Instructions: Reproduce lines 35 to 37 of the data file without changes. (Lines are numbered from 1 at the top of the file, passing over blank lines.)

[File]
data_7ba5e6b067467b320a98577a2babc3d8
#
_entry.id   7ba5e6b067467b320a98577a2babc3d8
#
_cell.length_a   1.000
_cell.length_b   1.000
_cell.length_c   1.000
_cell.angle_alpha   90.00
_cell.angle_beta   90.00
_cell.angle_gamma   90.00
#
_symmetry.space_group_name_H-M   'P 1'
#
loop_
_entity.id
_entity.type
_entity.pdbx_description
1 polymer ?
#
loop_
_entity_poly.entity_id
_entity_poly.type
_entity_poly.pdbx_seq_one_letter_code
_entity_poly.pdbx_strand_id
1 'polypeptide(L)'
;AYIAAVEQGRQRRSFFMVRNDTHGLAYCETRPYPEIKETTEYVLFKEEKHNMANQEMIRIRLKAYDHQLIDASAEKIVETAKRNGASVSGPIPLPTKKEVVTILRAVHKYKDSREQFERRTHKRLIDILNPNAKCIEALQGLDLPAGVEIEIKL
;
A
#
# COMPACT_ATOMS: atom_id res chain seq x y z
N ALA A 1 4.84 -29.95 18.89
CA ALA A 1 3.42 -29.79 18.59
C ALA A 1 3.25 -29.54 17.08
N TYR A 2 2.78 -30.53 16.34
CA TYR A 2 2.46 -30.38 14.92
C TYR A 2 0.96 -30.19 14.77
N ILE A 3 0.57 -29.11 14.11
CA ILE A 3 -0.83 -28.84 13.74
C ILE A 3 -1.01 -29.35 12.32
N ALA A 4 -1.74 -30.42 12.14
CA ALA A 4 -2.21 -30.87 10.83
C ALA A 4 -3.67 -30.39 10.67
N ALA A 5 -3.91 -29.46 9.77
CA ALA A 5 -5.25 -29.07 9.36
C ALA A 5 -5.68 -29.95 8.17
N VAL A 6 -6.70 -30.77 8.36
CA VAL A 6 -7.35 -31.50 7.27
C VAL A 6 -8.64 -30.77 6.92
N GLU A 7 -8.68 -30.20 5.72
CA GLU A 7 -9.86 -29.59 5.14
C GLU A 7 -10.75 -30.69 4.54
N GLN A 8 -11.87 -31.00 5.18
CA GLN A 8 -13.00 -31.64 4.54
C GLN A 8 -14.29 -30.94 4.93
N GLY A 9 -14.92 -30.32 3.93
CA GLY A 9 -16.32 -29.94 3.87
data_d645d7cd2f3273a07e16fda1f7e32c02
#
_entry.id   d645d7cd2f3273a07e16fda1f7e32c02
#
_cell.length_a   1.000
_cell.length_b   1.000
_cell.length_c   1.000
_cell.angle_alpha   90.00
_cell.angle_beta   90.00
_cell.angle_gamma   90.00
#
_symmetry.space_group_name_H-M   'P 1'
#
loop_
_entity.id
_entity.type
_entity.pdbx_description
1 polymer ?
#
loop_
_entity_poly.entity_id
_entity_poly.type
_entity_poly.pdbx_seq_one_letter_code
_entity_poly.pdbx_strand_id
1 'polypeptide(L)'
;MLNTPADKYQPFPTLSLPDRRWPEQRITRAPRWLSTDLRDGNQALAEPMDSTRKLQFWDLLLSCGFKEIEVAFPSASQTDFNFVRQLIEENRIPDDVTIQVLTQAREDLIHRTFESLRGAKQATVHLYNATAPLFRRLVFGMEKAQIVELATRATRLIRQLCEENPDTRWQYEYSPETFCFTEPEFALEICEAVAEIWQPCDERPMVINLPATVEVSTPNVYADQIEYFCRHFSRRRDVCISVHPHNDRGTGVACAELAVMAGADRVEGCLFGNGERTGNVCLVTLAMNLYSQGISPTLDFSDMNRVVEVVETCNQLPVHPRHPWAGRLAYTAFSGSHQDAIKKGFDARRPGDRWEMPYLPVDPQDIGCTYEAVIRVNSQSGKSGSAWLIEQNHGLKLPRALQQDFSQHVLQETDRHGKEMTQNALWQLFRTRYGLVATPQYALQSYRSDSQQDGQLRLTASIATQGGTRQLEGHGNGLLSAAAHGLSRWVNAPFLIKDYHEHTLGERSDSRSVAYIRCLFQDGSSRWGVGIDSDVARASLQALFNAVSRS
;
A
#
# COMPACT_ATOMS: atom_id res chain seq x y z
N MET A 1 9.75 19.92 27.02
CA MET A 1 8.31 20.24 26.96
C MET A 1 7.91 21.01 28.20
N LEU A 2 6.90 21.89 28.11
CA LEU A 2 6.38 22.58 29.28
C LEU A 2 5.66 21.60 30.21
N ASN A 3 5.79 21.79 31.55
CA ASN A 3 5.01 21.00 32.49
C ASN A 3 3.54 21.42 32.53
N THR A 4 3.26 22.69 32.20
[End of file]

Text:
CA TYR A 2 2.46 -30.38 14.92
C TYR A 2 0.96 -30.19 14.77
N ILE A 3 0.57 -29.11 14.11